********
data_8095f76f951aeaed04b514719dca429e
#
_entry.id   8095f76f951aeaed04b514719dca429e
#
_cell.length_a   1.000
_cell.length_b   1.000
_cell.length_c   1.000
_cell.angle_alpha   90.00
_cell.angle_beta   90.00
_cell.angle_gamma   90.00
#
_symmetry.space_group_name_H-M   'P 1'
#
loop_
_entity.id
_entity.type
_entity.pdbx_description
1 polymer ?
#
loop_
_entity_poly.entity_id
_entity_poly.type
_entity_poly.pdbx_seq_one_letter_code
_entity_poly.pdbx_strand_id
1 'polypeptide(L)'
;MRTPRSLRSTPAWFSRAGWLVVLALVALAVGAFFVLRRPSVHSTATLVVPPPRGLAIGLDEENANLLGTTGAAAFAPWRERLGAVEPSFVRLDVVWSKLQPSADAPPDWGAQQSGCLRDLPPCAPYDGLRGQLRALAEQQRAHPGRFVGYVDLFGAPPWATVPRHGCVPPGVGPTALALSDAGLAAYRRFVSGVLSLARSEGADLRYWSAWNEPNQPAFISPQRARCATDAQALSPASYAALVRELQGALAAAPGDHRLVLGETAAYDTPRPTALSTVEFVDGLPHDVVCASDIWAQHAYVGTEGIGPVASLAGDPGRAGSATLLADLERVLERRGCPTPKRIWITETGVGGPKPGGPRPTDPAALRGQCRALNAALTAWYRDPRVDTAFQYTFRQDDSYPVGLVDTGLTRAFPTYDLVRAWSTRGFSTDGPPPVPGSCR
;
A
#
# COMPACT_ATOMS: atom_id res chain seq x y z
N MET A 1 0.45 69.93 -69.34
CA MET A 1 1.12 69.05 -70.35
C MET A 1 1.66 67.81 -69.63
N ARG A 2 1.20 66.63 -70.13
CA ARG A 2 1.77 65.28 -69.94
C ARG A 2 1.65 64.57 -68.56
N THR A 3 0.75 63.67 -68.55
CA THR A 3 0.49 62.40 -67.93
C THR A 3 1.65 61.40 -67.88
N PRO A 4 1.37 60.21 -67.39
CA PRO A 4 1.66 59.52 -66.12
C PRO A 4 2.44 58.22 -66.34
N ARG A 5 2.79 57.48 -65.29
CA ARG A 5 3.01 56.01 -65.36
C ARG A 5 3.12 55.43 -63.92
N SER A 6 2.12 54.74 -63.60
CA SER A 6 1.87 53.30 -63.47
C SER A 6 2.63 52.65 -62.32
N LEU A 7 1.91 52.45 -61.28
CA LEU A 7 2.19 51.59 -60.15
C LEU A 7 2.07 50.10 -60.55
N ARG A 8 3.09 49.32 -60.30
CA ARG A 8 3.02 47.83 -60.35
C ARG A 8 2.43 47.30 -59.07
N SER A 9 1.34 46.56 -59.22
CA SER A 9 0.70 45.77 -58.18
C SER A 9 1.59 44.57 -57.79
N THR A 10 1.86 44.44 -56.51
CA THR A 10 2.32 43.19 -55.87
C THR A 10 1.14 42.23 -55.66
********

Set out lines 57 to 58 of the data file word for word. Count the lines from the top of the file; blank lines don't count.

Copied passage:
C SER A 9 1.59 44.57 -57.79
N THR A 10 1.86 44.44 -56.51